Ratan Tata, in an interview to Bloomberg’s global TV network last week, talked of the great benefits of sourcing automobile components from China. China, he said, had become the world’s largest market as well as producer of cars. So, the quality of its components was very good and the prices were unbelievably low. Tata Motors would, therefore, in the days to come source sub-assemblies from China — automatic transmissions, etcetera.
Tata Motors has, in fact, been buying components from China since 2005: tyres, steel wheels, forgings, glasses, and parts for clutch, brake and steering. It is not certain how much Tata Motors sources from China, but the number can’t be very high because the company’s vehicles are 95 per cent indigenous. But China’s contribution will certainly grow in the days to come. A few days after the interview, Tata said at the annual general meeting of the shareholders of Tata Motors that the Nano (the company’s small car) had great potential “throughout the developing world”. It is possible that the China factor will come into play when it’s time for the Nano to go abroad. The gap between China and India is truly enormous. The reason is that the Chinese market for cars is almost six times bigger than India. While India sold 2.5 million cars last year, China sold 14 million. This gives Chinese component makers economies of scale Indians can’t even begin to dream of. So they produce inexpensive components. Some Chinese car makers also export in large numbers. This has given a huge boost to their quality standards. Both the factors put together have given Chinese component makers a huge, and seemingly invincible, lead over their Indian counterparts.
Some Indian automobile makers say that only half the preference for Chinese components can be explained by the price difference — the other half arises because of the limited production capacity of Indian component makers and the superior quality of Chinese components. Anyways, with the recent rapid depreciation in the rupee vis-à-vis the dollar, the price advantage of Chinese components has reduced. The upshot is that Chinese components are no longer considered of an inferior quality. Most Indian automobile makers till now have gone to China to appoint their second or third supplier for a product — the first would always be an Indian. Many companies now say they may appoint the first supplier in China. At the moment, Chinese components haven’t flooded India. Mahindra & Mahindra too imports less than 5 per cent of its components, mainly from China. But the situation could change in the days to come.
The Chinese have been aggressive for a while now. In the 2008 Delhi Auto Expo, over 100 Chinese component makers showed up. The idea was to showcase their wares and garner business. Chinese component imports had shot up from Rs 30 crore in 2000 to Rs 2,500 crore in 2009. These accounted for 10 per cent of the Indian market, up from less than 1 per cent in 2000. An A T Kearney report, which said that the 12,000 or so component makers of China were far more competitive than the 5,000-odd Indian makers, was the final straw. That set the alarm bells ringing in the domestic component industry.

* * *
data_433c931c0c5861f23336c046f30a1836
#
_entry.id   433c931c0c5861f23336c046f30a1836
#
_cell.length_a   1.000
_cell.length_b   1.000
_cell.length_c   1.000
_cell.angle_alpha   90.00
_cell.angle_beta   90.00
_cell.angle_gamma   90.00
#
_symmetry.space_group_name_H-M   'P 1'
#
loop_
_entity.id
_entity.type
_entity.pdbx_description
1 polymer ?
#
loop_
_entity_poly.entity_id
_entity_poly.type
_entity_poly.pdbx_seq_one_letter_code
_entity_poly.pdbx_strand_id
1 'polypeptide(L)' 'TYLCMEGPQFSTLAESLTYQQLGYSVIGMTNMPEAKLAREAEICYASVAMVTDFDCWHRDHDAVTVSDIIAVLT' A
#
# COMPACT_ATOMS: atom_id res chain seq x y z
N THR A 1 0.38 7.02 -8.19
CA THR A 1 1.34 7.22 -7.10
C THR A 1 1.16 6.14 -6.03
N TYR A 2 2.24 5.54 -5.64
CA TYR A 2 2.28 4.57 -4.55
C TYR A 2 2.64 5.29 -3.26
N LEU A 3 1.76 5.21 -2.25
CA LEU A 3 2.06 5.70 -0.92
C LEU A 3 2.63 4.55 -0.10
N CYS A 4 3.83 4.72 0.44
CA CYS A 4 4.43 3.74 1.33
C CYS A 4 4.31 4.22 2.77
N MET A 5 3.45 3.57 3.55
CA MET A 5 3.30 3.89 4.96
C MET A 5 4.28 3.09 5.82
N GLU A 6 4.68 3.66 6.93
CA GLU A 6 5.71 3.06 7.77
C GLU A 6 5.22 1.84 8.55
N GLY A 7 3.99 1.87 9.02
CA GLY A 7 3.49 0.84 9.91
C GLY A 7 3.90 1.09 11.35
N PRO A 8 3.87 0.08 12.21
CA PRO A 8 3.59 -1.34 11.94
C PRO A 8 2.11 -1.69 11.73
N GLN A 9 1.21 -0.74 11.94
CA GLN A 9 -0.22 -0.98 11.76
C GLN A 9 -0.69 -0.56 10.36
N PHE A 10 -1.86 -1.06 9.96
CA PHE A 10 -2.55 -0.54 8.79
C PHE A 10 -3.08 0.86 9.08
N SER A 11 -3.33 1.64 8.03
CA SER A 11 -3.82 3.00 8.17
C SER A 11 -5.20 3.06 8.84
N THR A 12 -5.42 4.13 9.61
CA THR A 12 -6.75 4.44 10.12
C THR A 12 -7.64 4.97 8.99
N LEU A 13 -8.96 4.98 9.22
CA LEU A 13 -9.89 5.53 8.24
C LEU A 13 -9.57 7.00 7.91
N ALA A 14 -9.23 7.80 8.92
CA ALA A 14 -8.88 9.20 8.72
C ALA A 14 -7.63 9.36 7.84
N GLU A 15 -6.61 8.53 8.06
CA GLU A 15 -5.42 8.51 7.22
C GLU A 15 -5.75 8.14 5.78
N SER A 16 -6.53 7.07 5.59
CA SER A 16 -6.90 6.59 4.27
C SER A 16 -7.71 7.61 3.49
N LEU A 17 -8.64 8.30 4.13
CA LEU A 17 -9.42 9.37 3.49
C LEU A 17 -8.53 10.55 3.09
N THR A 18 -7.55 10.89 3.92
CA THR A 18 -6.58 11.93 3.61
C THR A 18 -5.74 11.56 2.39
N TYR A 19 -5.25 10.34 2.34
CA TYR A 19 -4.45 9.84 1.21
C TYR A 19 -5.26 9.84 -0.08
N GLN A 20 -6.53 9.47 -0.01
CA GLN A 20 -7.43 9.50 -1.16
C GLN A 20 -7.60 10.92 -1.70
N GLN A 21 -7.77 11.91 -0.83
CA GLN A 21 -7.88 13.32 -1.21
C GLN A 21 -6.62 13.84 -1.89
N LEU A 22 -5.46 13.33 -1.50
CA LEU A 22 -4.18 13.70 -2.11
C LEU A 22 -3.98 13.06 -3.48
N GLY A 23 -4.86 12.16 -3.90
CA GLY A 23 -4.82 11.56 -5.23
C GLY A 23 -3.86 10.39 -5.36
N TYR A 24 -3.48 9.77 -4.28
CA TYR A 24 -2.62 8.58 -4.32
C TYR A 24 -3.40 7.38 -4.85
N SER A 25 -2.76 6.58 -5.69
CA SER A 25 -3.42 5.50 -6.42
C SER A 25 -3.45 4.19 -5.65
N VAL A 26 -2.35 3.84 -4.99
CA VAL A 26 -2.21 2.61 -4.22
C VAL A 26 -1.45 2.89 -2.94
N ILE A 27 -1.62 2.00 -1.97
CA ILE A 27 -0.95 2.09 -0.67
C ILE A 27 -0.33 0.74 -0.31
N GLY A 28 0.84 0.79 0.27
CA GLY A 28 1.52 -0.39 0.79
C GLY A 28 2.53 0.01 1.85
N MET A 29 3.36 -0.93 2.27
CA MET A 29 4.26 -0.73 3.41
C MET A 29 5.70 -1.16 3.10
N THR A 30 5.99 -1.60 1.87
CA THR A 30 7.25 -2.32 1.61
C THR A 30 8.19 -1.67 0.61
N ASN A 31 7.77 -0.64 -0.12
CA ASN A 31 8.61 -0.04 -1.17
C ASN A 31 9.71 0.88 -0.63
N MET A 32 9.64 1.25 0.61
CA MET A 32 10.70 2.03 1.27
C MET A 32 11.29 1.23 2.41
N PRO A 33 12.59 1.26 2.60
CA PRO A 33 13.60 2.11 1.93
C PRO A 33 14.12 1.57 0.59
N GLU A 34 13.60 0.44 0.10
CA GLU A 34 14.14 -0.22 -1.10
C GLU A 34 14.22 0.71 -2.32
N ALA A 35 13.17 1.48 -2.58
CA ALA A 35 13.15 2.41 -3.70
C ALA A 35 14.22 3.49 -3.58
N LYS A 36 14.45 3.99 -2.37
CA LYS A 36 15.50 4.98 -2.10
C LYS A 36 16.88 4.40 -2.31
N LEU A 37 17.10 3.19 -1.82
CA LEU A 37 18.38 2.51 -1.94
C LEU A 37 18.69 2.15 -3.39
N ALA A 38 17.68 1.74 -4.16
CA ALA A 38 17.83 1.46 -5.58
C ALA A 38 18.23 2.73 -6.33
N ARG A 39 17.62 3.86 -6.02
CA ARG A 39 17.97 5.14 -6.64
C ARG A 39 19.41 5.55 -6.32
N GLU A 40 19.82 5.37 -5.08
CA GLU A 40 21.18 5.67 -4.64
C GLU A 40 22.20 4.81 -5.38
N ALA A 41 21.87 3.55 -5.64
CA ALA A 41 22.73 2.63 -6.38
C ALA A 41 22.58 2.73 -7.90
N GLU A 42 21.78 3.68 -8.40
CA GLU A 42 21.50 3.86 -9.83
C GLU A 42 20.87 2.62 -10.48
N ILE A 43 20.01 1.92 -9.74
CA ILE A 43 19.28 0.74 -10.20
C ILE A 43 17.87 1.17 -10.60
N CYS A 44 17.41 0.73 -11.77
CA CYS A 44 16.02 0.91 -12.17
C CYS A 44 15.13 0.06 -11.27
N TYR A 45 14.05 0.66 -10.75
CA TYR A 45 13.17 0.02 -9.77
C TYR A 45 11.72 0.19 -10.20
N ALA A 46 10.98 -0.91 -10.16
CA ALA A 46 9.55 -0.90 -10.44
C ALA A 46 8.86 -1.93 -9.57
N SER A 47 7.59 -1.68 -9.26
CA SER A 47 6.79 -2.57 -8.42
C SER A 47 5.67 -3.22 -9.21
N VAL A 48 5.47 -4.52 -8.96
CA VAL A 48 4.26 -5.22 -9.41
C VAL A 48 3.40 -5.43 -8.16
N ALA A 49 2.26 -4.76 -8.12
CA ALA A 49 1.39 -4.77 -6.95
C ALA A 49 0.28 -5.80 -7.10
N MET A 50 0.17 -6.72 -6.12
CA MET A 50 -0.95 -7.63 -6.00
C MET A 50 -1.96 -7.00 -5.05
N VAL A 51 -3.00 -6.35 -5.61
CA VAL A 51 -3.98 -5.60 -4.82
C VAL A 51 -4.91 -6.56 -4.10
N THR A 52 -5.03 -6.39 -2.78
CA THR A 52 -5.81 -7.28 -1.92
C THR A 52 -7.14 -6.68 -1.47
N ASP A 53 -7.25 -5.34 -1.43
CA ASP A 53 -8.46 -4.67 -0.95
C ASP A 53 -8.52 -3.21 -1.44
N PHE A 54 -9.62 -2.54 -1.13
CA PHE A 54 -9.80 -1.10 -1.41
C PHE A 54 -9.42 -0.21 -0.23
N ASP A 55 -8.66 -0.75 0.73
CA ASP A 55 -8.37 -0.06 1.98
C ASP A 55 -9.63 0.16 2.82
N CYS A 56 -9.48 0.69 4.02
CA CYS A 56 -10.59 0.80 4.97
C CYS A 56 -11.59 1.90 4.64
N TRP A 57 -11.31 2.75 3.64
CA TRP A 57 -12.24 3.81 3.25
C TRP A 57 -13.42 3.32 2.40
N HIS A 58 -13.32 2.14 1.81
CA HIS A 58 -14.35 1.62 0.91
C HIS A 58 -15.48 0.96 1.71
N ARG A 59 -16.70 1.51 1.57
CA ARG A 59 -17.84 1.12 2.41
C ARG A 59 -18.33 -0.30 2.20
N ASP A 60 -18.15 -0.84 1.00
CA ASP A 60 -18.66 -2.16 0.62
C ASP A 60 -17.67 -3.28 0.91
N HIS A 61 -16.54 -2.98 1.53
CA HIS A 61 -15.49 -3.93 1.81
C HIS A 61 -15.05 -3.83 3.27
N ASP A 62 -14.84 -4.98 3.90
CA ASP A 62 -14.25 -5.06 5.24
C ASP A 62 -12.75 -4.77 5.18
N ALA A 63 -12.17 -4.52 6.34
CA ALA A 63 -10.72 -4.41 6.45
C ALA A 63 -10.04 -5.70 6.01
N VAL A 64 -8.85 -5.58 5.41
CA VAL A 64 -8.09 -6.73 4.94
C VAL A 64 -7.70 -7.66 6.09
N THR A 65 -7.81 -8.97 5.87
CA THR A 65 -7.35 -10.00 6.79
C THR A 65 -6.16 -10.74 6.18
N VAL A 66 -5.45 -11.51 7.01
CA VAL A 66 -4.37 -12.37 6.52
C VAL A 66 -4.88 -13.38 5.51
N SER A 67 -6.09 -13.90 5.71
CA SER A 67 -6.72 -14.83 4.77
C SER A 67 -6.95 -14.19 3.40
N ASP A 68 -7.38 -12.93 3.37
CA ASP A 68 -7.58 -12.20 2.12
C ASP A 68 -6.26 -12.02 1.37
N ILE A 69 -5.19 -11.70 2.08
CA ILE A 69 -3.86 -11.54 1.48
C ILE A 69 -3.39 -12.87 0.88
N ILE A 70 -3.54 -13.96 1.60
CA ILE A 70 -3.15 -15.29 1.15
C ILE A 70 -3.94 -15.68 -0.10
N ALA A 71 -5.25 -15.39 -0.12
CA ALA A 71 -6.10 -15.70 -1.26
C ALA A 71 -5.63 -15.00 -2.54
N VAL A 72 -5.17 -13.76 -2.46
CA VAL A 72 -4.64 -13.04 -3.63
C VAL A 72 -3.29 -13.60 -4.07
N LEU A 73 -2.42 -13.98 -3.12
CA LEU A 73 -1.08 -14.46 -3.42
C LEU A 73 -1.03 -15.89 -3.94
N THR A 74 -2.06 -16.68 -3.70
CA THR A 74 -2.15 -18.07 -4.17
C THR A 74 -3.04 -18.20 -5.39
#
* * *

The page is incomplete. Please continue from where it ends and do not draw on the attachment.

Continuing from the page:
Some automobile makers assured their local suppliers that they would cap their purchases from China at 10 per cent of their total requirement. That was a big help. But the industry knew it was an informal assurance that could be revoked in the future. So, sometime before that, the Automotive Component Manufacturers Association, or Acma, the lobby group for the industry, had taken a team to China to study how inexpensive components were made there. (At that time, the price difference between Indian and Chinese components was, on average, 30 per cent. Even though imports weren’t life-threatening, this had created new price benchmarks in the market.) A member of that team commented on his return that they could explain only 50 per cent of the difference in prices — the other half they couldn’t figure out. A more recent study by Acma shows that Indian components are, on average, 16 per cent higher priced than those produced in Southeast Asia and China. And this time component makers have a definite answer for their higher prices: subsidy on fuel and inputs, coupled with massive volumes, in China and high production costs in India. These, says one prominent component maker, are the embedded costs of our socialist policies. Power is a sore point with industry: because farmers must get it free, industry is charged a higher price. This makes them uncompetitive not just overseas but in the domestic market as well.
This is not to say that the Indian component industry is on its last legs. Between 2007 and 2011, the industry grew at 14.6 per cent per annum, to $39.9 billion. Acma expects the growth to soften somewhat in the days to come, but has still projected it at 11 per cent between 2011 and 2021. With such growth, the industry will become $66.3 billion in 2015-16 and $113 billion in 2020-21. Exports grew 11 per cent between 2007 and 2011 to $5.2 billion, and are projected to grow at 18.8 per cent per annum to $12.3 billion in 2015-16 and $29 billion in 2020-21. Automobile makers buy 80 per cent of the exports, while the replacement market accounts for only 20 per cent. This means the quality of Indian products is good. The last three years have seen investments of $6.5 billion being made into the sector. But that may not be enough.